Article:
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So, after the sell of my Triumph I'm in the market for a Shovelhead. I'm trying to educate myself on the early Harleys as I've never owned one. I'm learning about the different model designations, etc. My main interest is in what year and designations should be avoided, what to look for when inspecting a prospective purchase (chronic failure points, etc). I've done a search and found several helpful nuggets, but would like to know more...
 

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There are only a coupls of years and thats in the 80-82 shovels, The motor shafts!

And that AMF stuff has been fixed by now on the 75-78 years.

Numbers matching is nice on post 70 and a good numbers block with matching belly numbers is good on 66-69 shovels.
 

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The first year of the shovelhead was 1966 with a 74 inch engine, shortly thereafter AMF leveraged the company in 1969 and took over in early 1970. In 1978 they increased the motors to 80 cubic inches, which were the dimensions of the engine in 1981 when AMF left the scene and Vaugn Beals and Willie G. took the helm. Shovels retained their 80 c.i. size until they ceased from production halfway through 1984. They seemed to have gotten their bad rep because they were the predominent "Big Twin" of the AMF years when H.D. suffered from labor issues, bad morale and outright sabotage. The design is rock solid and the engine is still favored by a lot of racers due to the cast iron jugs. I dare say that by now most of the employee sabotaged or "Monday and Friday" engines have either been straightened out or scrapped. I defer to Roach on the motor shaft issues of the 80-82 models, I have owned neither year. I have owned a 77, a 78 and I currently own a 1984 Shovel and in my experience (30 years of Shovelhead ownership) I'd offer the following advice.

1- Find one that is as close to "stock" as you can and build it up yourself (don't buy someone elses stroked out mis-matched headache) that will take time and PATIENCE (I looked for over five years until I found my 1984 but it was worth the wait).

2- Don't believe the anti-shovel hype. I've ridden from Florida to Maine multiple times and I'm heading from Connecticut to California (via Sturgis) on my Shovel this summer and won't think twice about it.

3- Shovels require maintenance, regular torque checks and oil changes. If you take care of them, they will take care of you. Seeing you are on this board you are probably the right type of guy for a Shovel.

Before I sign off I must also warn you that your Shovelhead may not be enough. You were bitten by the Triumph bug "pre-Shovel" as was I...and I fear you may also be putting another Triumph back in your stable in the future. As for me, I'm on my fourth....a 1970 T120V that I just hacked the ass end off to weld on a hardtail.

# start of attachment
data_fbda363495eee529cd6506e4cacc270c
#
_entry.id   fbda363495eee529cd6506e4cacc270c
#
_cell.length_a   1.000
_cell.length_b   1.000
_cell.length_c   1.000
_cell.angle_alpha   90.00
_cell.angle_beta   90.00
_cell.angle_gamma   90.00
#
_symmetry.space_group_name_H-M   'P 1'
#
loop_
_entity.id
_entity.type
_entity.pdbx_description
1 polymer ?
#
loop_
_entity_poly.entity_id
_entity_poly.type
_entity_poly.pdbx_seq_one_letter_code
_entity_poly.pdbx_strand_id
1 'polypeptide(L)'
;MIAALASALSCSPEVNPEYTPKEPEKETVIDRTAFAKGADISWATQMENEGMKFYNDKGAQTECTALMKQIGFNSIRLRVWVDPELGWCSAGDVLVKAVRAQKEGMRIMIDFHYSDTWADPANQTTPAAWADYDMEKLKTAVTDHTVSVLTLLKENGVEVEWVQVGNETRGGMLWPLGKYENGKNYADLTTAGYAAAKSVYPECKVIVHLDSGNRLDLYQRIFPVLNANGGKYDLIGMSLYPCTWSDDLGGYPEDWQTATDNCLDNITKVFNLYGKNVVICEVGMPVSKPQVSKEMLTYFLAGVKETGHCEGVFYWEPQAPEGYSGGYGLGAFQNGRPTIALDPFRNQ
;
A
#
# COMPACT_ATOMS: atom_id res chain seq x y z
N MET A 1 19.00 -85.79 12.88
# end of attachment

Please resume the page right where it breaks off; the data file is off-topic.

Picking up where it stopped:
...see no Evo, hear no Evo, RIDE NO EVO....SHOVELHEADS FOREVER!
 

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I agree with all the above info. Stay stockish if you want something reliable. Many people prefer the ratchet top transmissions, especially if you plan on going jockey shift. Inner primaries were notorious to crack, as well as the front motor mount area on the cases. Just something to watch for. Those cracks stem from improper engine and transmission installation/alignment techniques. I like to bring a meter with me and make sure the electrical system is working before I make a deal, because electrical woes can und up costing you a few unexpected dollars down the road.
 

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I'd offer the following advice.

1- Find one that is as close to "stock" as you can and build it up yourself (don't buy someone elses stroked out mis-matched headache) that will take time and PATIENCE (I looked for over five years until I found my 1984 but it was worth the wait).
So, does everyone have this opinion on stroked, after market cased shovels? Because I am currently thinking about getting one out of Utah (a friend of a friend of a friend that needs $$), for a winter/summer and possible winter again project.
 

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Old Vegas said:
So, does everyone have this opinion on stroked, after market cased shovels?
Well, you can make anything work with enough patience and know-how.

I think the point being made is that you'll have a whole lot more work and investigation to do if you start with something that has been monkeyed with extensively. Until you take it apart and blueprint the motor yourself, you have no idea what's in there and if it was done right.

There are a shitload of motor builders.

There are far fewer good motor builders.

Jason
 

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Well, you can make anything work with enough patience and know-how.

I think the point being made is that you'll have a whole lot more work and investigation to do if you start with something that has been monkeyed with extensively. Until you take it apart and blueprint the motor yourself, you have no idea what's in there and if it was done right.

There are a shitload of motor builders.

There are far fewer good motor builders.

Jason
Yeah, I got burnt on a rebuilt shovel motor, should have gone through it myself!!!
 

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You can be burned just as bad by a "rebuilt" stock motor as you can a "stroker" motor. In both cases, be cautious of what you're looking for and realize that you're going to be working on it regardless of stock or modified. If you want to make your foray into older Harleys, then as with most things, you're going to have to put in the time and effort to learn to work on them.